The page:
From deserted island to streaming service viewing, festivals keep finding new ways to show movies.
If you’re somehow craving even more isolation after nearly 10 months of stay-at-home orders, have we got some news for you.
The Göteborg Film Festival in Sweden has canceled all in-person communal screenings and organized, in their place, a one-person viewing experience… alone on a rocky island in the middle of the North Sea. The Isolated Cinema on Pater Noster is not for the faint of heart. Although one (lucky?) applicant will have all they need to physically survive their seven day stay on the island, the cinema is called ‘isolated’ for a reason.
“You can't bring anything with you: no phone, no computer, not even a book,” says Jonas Holmberg, the festival’s artistic director. “You can watch the waves and you can watch the films.”
In addition to food, drink, and lodging, the chosen moviegoer will enjoy individual access to Göteborg’s 60-film lineup—which includes a number of this year’s submissions for the International Feature Film Oscar—Denmark’s Another Round, Poland’s Never Gonna Snow Again, and Ivory Coast’s Night of the Kings to name a few.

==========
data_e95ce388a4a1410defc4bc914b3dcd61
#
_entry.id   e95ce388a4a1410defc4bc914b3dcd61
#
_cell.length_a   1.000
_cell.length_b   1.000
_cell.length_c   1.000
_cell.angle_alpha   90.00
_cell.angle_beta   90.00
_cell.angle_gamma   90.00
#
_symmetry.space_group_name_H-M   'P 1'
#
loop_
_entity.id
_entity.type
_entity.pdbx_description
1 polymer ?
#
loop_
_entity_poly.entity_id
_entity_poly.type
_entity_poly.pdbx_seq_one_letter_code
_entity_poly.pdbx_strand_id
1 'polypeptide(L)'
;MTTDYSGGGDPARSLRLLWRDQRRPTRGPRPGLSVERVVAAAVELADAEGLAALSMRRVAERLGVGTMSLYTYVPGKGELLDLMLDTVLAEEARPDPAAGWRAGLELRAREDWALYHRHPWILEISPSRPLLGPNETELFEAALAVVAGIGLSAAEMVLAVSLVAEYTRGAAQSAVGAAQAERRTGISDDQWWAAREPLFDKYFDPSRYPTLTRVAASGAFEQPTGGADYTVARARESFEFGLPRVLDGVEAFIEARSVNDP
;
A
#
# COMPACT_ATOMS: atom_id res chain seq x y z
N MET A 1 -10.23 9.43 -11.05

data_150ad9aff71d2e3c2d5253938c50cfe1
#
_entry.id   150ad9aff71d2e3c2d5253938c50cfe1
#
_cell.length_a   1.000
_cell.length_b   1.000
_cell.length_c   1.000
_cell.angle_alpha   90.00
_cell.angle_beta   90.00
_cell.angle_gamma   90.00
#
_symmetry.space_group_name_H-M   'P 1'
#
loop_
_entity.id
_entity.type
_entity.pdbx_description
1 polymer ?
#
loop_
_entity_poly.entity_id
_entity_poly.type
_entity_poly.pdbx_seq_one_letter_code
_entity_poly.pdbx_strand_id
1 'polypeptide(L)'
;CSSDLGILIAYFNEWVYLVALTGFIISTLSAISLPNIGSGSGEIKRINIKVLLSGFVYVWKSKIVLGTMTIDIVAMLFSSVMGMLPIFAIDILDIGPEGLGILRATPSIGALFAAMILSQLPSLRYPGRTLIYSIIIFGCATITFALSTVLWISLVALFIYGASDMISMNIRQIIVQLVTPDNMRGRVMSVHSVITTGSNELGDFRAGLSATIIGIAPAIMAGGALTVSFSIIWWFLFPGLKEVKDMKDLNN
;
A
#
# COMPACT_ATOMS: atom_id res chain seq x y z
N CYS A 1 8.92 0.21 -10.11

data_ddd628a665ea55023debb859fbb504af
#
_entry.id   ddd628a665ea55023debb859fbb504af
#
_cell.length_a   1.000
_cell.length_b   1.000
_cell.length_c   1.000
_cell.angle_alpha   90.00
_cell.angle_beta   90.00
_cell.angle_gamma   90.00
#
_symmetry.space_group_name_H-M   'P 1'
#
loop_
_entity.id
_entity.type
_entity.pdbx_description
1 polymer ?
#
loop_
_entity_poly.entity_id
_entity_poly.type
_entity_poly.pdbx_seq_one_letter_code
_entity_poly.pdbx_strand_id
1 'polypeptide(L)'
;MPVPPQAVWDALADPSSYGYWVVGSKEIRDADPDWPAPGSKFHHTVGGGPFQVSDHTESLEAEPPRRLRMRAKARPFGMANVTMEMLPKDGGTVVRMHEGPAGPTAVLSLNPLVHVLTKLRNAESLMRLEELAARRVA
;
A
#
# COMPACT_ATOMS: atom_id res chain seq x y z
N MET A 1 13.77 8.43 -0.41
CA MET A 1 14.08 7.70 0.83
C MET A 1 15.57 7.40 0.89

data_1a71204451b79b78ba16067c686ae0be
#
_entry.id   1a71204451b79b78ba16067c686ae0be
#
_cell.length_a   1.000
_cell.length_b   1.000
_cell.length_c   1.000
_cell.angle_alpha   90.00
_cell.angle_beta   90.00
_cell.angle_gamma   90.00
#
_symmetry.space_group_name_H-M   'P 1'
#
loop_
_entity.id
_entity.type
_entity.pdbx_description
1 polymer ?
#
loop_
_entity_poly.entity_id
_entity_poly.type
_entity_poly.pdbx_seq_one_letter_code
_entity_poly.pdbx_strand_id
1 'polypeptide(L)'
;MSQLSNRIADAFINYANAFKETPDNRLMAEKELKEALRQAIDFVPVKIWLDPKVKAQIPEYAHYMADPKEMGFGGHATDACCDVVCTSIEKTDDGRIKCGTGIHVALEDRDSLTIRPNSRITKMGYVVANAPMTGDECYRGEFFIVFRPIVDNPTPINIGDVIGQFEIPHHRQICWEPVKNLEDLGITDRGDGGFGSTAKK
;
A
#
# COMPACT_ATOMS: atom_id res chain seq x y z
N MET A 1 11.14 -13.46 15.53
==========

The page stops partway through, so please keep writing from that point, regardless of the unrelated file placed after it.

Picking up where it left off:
The festival team is looking for a film enthusiast, yes, but also someone “emotionally and psychologically suited to spend a week in this kind of isolation.” As such, the winner will act as a bit of a lab rat, recording daily video blogs about what it’s like to see all those movies in such unusual conditions.
While Göteborg’s experiment is certainly one of the most inventive cinematic responses to the coronavirus, film festivals have been forced to make these sorts of ingenuous adjustments non-stop since early 2020.
While some have found ways to maintain public cinema screenings (with masks, distancing, or in the form of drive-ins), many have simply gone virtual, offering remote access to their lineup for the price of a festival pass. Coming in at much more of a bargain is this year’s Malaysia International Film Festival (MIFFest).
The festival is the first we’ve heard of to abandon virtual pass sales and instead opt for premieres by way of a streaming service. That’s right, you’ll only need a subscription to cinephile-friendly platform MUBI (also quite wallet-friendly, at $10.99/month) to watch this year’s MIFFest lineup. As an added perk for locals, movie lovers living in Malaysia can sign up for a complimentary 30-day MUBI trial and attend the virtual fest completely free of charge.
Running the gamut from utterly exclusive to nearly universal, the Göteborg and MIFFest innovations offer a snapshot of the range of creative festival responses to COVID-19. And it’s not too late to experience either one: The Isolated Cinema is accepting applications through January 17, and MIFFest will run on MUBI from January 15-21.